The earliest symptom is a decrease in the visual acuity, which is usually gradual in the first and second decade of life and may be accompanied by photophobia or hemeralopia. This is usually followed by a gradual, variable dyschromatopsia. The fundus abnormalities may be absent or subtle in the early stages which can lead to a frequent delay in diagnosis. 2-4
In contrast to the symptoms of the rod-cone dystrophies (RCDs, typical retinitis pigmentosa) resulting from predominant rod involvement, i.e., night blindness and loss of peripheral vision, the clinical signs of CRDs reflect the predominant involvement of cones, which leads to decreased visual acuity and loss of sensitivity in the central visual field, with nyctalopia occurring only in the late stages of the disease.3,4
Visual field testing shows central scotomas, while the periphery is spared. Fundus examination shows pigment deposits and various degrees of retinal atrophy in the macular region. Retinal vessels are usually normal or moderately attenuated. The optic disc is often pale at early stages, particularly on the temporal side.3,4
Fluorescein angiography and fundus autofluorescence show that the peripheral retina is also involved with heterogeneity in the fluorescence, but to a lesser extent than the macula. Secondly, the electroretinogram (ERG) shows a shift in implicit time of cone responses, followed by a decrease in both cone and rod responses. Cone responses are more severely affected than rod responses, as in our case.3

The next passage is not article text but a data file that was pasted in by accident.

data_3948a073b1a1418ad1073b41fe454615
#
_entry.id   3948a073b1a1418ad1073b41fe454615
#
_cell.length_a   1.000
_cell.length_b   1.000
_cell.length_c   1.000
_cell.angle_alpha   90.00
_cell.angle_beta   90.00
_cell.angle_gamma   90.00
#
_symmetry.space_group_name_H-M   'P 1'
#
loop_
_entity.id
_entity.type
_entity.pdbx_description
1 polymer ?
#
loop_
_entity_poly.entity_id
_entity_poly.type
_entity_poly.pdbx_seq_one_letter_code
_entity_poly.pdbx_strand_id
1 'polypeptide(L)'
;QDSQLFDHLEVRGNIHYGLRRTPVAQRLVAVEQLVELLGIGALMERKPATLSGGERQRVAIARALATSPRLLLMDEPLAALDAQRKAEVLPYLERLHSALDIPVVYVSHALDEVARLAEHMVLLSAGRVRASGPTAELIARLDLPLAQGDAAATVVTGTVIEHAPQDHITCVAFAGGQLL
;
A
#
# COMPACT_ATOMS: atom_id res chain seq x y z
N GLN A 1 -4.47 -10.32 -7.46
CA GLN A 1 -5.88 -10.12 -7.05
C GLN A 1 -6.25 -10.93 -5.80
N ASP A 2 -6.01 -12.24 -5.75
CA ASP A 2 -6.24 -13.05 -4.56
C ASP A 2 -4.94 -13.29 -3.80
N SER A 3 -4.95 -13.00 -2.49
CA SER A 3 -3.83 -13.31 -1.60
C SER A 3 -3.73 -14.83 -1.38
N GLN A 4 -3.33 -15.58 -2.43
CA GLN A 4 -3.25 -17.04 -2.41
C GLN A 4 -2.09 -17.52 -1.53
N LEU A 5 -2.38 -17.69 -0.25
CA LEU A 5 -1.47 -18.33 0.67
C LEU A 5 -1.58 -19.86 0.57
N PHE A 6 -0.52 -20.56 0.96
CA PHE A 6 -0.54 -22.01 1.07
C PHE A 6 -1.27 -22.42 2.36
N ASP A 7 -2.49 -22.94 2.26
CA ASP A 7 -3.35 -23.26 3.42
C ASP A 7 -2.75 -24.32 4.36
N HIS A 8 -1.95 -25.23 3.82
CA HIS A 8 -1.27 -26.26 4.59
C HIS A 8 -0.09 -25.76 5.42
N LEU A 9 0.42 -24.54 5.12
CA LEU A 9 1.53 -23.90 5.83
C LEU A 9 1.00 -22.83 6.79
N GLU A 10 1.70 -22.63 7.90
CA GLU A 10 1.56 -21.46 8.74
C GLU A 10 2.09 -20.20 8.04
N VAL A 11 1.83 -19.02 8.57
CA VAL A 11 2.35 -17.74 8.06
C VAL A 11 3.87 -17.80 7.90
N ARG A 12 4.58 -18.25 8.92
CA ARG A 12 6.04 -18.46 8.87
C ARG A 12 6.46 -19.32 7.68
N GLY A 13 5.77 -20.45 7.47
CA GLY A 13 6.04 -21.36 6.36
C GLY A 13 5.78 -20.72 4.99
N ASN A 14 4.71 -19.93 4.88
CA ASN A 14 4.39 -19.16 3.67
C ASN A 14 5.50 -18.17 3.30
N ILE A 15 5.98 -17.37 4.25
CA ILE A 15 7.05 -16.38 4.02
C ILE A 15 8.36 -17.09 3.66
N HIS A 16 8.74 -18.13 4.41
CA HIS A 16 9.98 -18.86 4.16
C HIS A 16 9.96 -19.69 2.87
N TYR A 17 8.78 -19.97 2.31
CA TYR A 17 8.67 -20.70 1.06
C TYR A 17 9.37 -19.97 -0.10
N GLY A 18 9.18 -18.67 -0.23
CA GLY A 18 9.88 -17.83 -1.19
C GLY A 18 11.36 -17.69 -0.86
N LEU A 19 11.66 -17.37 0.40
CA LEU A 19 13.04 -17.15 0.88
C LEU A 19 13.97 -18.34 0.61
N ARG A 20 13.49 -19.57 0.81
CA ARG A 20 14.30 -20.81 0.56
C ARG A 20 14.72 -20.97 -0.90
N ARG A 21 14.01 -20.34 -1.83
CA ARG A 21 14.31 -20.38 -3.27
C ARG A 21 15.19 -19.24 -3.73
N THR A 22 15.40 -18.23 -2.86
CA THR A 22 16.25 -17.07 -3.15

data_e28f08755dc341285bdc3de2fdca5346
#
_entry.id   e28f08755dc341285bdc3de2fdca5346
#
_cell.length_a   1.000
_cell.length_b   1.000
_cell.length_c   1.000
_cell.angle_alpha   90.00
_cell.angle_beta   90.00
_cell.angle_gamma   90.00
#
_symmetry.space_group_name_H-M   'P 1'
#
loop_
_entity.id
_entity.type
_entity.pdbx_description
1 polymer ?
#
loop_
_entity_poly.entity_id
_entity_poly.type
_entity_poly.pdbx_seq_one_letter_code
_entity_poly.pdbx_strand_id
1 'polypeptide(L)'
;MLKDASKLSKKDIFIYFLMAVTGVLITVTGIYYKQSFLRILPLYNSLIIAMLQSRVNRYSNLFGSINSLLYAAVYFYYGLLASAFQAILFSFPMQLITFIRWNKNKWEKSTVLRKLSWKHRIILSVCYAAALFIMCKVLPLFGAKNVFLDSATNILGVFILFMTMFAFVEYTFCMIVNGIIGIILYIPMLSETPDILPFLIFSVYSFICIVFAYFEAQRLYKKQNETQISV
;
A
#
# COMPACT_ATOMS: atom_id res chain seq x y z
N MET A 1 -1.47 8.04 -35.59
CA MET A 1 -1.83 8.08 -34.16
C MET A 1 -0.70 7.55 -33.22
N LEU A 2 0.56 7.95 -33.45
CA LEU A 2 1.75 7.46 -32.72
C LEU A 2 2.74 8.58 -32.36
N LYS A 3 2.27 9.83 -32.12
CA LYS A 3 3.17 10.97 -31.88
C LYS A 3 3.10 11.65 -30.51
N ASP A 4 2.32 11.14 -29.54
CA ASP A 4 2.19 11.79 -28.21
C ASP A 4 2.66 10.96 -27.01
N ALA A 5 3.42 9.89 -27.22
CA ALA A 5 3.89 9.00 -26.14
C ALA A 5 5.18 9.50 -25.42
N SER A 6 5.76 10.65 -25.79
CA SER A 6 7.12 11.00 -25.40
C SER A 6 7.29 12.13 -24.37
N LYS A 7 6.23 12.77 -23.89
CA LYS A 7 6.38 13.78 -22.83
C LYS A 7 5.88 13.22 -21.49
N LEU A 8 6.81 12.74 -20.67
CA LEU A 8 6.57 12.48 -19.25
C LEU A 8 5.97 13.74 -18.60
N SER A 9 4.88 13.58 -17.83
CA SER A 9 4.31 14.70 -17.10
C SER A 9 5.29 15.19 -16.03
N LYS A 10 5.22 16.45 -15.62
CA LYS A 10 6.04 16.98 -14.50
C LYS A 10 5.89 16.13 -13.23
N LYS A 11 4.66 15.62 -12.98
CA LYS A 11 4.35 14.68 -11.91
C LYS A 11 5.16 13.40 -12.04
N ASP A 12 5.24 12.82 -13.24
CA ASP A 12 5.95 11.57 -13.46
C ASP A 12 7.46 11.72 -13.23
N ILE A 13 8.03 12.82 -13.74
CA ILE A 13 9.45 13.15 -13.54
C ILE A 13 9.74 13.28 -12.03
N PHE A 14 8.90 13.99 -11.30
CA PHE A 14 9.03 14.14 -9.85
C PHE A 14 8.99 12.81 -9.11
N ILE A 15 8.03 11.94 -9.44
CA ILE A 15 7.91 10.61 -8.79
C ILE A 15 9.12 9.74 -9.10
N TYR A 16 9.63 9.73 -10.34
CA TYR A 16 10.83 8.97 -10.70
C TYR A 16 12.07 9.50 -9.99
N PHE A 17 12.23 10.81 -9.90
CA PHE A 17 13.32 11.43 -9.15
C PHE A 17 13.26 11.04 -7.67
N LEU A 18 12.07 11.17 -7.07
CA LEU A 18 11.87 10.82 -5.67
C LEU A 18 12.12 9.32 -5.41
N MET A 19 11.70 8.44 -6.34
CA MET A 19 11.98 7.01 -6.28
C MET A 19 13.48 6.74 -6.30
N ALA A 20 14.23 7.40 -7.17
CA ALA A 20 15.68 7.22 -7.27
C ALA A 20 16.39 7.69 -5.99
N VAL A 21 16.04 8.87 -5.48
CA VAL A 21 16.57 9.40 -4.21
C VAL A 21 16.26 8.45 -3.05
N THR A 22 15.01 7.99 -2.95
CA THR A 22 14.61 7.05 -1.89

Histopathological studies of cone rod dystrophy cases have revealed reduction in the photoreceptors and fragmentation of outer segments.5
This case is particularly interesting because our patient presented with only symptoms in his left eye, and the findings on fundus examination and fluorescein angiography were markedly asymmetric. The Spectral domain OCT images contributed significantly to narrowing our differential by demonstrating a bilateral process involving the photoreceptors, and likely a photoreceptor dystrophy. This prompted the electroretinogram which confirmed the diagnosis of a cone-rod dystrophy.
Take Home Points
Cone-rod dystrophies may present asymmetrically with the patient being symptomatic only in one eye with the fundus abnormalities in the uninvolved eye being very subtle.
Autofluorescence imaging provides useful insight into the metabolic state of the photoreceptor/retinal pigment epithelium complex, serving as a useful diagnostic and prognostic tool.
Spectral domain OCT can be really helpful in delineating the pathological process and picking up subtle abnormalities which aid in the diagnosis. Although an ERG is still the gold-standard for diagnosis of cone-rod dystrophies, SD-OCT contributes to the diagnosis and allows in vivo visualization of structural photoreceptor abnormalities.